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  6. I have a different approach to tracking censuses: I use the census event in my database, from which I generate reports. Those reports get plugged into an excel file.
    The format I use for the census event includes not only location, but also the nature of the census (non-US country, US federal or US state), relationship in household and other explanatory text. And I use placeholders for those census records not (yet) found or missing for a specific reason.
    There is an additional column in my excel census tracking file that I use to group an individual with others in my database into a probable family, specific to a particular census year. This makes it easier to construct searches for a whole household.

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    1. Would you be willing to share your template?

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    2. It isn't a template per se. I imported the data from Legacy so the header and the data fields were already filled in. All I added was the census years to the header row and adjusted the column widths.

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    3. Excellent! Eric Jelle has some excellent forms, too. In fact, I've a few y'all may enjoy at my site: http://shoestringgenealogy.com/form.html

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  7. Nice idea! I have to make a sheet that covers all the peoples in my own tree.

    In case you find it useful: I created a simple Excel sheet a few years ago that calculates the ages for people based on birth year and automatically grays out the cells using conditional formatting when the person was not alive so I don't have to go through and do it by hand.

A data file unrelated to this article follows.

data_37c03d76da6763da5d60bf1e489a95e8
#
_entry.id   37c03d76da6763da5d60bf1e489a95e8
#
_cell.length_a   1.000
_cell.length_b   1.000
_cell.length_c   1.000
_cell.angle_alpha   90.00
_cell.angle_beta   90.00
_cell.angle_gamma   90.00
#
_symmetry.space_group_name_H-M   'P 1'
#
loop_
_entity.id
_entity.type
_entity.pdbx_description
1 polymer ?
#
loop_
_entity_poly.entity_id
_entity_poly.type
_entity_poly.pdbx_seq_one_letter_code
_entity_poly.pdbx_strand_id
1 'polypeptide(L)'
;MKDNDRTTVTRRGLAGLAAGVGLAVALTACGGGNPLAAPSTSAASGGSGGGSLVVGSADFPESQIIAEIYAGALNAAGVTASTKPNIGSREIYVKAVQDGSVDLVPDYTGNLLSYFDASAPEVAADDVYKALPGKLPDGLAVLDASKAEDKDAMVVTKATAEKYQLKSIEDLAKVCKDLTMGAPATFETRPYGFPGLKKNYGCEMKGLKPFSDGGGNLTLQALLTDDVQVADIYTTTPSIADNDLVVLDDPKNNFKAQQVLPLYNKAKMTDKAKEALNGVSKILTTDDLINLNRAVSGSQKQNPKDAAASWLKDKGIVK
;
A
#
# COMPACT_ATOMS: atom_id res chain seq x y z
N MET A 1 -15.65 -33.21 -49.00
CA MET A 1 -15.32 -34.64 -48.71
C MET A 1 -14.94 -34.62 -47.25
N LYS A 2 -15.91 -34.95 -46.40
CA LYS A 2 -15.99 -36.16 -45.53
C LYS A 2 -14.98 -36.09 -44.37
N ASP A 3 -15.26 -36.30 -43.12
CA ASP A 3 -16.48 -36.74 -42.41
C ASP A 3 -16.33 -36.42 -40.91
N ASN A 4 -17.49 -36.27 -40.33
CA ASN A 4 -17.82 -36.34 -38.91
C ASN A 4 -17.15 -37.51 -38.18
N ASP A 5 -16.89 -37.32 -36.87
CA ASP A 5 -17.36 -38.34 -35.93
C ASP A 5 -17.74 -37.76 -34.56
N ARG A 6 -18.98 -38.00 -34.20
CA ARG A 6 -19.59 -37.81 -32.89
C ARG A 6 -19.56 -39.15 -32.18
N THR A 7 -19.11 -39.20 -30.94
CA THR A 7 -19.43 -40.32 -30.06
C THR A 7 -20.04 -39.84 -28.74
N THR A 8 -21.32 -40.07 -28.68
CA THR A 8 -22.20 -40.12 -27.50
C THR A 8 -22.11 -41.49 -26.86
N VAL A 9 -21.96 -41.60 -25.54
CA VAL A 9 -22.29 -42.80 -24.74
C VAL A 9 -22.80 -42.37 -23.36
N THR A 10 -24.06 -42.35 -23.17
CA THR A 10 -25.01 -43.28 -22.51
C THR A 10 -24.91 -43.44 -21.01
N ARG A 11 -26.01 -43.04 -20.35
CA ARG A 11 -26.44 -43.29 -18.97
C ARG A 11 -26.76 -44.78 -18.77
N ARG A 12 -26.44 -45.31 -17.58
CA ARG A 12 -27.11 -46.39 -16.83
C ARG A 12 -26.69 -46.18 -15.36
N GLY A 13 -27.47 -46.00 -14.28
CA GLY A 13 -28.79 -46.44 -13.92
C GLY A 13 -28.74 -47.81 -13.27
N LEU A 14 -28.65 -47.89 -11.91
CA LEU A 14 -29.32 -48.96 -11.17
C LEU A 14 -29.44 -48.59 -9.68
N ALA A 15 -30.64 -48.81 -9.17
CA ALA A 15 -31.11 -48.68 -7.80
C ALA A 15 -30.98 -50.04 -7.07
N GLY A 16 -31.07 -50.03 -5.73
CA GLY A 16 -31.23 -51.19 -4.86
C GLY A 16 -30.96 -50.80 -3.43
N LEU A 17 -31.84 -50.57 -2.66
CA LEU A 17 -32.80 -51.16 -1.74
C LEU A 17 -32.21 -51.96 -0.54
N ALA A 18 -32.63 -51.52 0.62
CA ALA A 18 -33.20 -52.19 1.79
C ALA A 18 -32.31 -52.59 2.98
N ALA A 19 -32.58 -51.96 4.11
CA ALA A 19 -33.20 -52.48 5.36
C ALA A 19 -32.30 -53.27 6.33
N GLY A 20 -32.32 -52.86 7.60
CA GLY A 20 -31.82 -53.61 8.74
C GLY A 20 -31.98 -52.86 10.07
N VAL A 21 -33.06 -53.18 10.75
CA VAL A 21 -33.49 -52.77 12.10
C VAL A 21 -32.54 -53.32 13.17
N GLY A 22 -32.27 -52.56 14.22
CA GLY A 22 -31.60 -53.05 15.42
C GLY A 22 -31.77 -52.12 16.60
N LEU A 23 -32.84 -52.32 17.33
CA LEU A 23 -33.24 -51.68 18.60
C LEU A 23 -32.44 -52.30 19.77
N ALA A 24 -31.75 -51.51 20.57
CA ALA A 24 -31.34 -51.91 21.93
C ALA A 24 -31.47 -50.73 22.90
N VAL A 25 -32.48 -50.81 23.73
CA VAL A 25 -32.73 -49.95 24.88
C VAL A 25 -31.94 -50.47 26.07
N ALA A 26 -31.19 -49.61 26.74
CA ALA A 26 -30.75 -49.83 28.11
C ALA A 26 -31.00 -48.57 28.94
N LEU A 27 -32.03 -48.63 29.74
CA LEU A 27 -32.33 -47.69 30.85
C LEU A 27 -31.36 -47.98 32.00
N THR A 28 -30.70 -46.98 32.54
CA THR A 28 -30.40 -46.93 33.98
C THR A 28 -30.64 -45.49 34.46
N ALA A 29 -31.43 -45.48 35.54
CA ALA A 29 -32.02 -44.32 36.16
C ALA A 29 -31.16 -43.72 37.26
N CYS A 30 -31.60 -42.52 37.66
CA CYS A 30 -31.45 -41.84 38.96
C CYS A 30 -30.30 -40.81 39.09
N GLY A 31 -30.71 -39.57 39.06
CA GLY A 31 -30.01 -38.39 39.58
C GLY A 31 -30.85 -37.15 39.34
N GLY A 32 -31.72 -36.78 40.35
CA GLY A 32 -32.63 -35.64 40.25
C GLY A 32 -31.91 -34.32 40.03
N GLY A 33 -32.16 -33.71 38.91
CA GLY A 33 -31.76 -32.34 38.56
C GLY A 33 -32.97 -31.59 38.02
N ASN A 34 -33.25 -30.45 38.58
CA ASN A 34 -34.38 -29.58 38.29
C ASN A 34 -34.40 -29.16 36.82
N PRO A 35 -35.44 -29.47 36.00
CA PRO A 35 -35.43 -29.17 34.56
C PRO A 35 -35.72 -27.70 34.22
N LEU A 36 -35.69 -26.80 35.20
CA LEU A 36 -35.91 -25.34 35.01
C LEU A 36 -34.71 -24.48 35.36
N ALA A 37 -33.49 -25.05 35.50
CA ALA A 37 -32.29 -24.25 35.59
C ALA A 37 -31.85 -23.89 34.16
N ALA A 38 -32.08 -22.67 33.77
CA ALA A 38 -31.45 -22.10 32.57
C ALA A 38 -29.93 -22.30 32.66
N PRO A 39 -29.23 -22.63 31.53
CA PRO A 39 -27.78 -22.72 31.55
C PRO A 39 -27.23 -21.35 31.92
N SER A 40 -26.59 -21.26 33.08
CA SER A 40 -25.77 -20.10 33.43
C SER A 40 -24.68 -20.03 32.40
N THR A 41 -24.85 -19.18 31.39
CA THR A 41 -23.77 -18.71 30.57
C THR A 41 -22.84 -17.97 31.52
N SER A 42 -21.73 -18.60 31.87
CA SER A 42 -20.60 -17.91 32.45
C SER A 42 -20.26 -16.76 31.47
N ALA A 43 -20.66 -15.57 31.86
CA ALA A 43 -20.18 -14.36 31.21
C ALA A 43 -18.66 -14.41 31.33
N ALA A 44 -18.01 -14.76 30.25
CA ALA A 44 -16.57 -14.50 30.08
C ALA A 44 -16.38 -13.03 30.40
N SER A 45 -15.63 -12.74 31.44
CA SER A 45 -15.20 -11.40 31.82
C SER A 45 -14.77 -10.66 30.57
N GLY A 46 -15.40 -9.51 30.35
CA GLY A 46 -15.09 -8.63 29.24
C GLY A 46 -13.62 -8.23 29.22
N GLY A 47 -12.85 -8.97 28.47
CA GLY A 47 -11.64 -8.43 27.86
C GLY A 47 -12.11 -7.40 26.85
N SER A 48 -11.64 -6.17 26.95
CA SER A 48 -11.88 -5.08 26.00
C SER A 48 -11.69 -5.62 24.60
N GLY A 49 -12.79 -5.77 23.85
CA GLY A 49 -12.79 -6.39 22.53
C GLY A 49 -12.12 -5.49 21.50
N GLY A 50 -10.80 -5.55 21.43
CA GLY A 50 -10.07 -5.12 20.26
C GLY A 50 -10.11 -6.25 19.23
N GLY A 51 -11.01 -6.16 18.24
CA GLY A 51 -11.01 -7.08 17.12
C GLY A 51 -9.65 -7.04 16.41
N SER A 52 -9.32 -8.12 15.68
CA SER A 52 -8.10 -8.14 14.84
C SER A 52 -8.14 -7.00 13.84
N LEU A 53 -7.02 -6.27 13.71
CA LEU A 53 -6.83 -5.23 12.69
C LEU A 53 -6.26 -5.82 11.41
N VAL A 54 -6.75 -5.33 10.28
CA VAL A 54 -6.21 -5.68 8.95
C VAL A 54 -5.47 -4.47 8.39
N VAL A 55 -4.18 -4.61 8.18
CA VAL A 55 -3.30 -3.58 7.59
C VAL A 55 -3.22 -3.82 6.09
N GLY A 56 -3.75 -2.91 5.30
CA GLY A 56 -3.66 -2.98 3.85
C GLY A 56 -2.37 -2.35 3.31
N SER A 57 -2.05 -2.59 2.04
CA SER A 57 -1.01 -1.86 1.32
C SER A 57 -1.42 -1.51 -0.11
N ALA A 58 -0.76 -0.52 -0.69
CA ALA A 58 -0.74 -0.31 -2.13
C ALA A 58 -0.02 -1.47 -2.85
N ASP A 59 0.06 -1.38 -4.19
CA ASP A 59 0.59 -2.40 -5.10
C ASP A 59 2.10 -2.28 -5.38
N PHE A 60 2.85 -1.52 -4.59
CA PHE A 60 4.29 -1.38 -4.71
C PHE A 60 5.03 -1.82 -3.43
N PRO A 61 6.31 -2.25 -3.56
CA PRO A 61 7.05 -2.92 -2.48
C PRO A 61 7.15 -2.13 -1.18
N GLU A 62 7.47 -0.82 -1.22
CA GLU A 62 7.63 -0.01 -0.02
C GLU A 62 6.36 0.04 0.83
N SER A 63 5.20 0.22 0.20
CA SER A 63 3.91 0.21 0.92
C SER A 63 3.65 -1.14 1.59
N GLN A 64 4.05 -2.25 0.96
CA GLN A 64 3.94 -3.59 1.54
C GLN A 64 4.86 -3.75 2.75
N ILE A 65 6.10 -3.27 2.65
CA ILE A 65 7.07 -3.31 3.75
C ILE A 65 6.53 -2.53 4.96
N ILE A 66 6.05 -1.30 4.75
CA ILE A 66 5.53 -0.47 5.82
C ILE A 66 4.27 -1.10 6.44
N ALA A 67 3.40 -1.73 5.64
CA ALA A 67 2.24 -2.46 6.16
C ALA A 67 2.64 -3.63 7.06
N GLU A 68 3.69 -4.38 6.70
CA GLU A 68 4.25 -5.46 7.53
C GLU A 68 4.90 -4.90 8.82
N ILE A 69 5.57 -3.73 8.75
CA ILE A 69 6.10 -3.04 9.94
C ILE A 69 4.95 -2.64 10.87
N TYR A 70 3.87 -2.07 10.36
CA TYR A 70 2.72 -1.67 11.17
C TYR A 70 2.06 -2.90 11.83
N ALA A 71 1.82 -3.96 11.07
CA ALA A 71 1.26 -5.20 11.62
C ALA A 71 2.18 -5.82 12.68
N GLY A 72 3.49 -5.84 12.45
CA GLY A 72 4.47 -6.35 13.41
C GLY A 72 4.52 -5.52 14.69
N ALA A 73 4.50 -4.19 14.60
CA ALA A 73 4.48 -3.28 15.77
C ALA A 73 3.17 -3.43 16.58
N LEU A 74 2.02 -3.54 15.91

You can see a sample of it here, with a link to a live sheet online that you can download or check out for my formulas and formatting, etc.

    http://currach.johnjtierney.com/2011/11/simple-census-age-table/

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    1. Nice! I can do simple formulas and conditional formatting but I have a lot to learn :)

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    2. JJT - When I try to go to http://currach.johnjtierney.com/2011/11/simple-census-age-table/ I get a "403 Forbidden" message. Any other way of seeing your spreadsheet? Sounds like just the thing I'm looking for.

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    3. I just tried it and it is working for me. Maybe it was just down temporarily?

      http://currach.johnjtierney.com/2011/11/simple-census-age-table/

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  8. I've been focusing on census research the last few weeks, and I really like what you have done. I'm going to copy your plan, but I think I'm going to include siblings on my search simply because I don't always find my ancestors listed with the same name each decade.

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  9. Michele,